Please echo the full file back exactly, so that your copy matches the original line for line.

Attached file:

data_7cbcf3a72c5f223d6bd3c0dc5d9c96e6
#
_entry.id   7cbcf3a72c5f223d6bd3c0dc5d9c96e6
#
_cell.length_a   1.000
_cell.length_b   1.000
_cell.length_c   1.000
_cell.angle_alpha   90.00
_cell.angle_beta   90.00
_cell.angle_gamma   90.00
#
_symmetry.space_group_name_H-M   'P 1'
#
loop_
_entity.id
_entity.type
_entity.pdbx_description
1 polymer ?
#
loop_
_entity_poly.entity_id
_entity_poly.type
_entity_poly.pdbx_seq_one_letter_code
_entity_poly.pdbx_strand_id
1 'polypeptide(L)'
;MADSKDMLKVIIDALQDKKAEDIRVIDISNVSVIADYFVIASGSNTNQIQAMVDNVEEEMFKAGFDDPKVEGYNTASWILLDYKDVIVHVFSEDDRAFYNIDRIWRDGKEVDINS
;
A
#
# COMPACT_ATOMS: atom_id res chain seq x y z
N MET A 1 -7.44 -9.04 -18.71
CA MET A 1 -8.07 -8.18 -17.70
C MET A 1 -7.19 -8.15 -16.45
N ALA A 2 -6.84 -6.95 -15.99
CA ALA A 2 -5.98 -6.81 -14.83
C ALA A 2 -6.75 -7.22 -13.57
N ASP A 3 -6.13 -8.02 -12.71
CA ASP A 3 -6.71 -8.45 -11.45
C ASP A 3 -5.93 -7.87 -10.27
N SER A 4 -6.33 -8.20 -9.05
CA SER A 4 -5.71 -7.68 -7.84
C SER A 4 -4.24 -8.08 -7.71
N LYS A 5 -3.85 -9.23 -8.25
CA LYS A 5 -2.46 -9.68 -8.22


data_7cbcf3a72c5f223d6bd3c0dc5d9c96e6
#
_entry.id   7cbcf3a72c5f223d6bd3c0dc5d9c96e6
#
_cell.length_a   1.000
_cell.length_b   1.000
_cell.length_c   1.000
_cell.angle_alpha   90.00
_cell.angle_beta   90.00
_cell.angle_gamma   90.00
#
_symmetry.space_group_name_H-M   'P 1'
#
loop_
_entity.id
_entity.type
_entity.pdbx_description
1 polymer ?
#
loop_
_entity_poly.entity_id
_entity_poly.type
_entity_poly.pdbx_seq_one_letter_code
_entity_poly.pdbx_strand_id
1 'polypeptide(L)'
;MADSKDMLKVIIDALQDKKAEDIRVIDISNVSVIADYFVIASGSNTNQIQAMVDNVEEEMFKAGFDDPKVEGYNTASWILLDYKDVIVHVFSEDDRAFYNIDRIWRDGKEVDINS
;
A
#
# COMPACT_ATOMS: atom_id res chain seq x y z
N MET A 1 -7.44 -9.04 -18.71
CA MET A 1 -8.07 -8.18 -17.70
C MET A 1 -7.19 -8.15 -16.45
N ALA A 2 -6.84 -6.95 -15.99
CA ALA A 2 -5.98 -6.81 -14.83
C ALA A 2 -6.75 -7.22 -13.57
N ASP A 3 -6.13 -8.02 -12.71
CA ASP A 3 -6.71 -8.45 -11.45
C ASP A 3 -5.93 -7.87 -10.27
N SER A 4 -6.33 -8.20 -9.05
CA SER A 4 -5.71 -7.68 -7.84
C SER A 4 -4.24 -8.08 -7.71
N LYS A 5 -3.85 -9.23 -8.25
CA LYS A 5 -2.46 -9.68 -8.22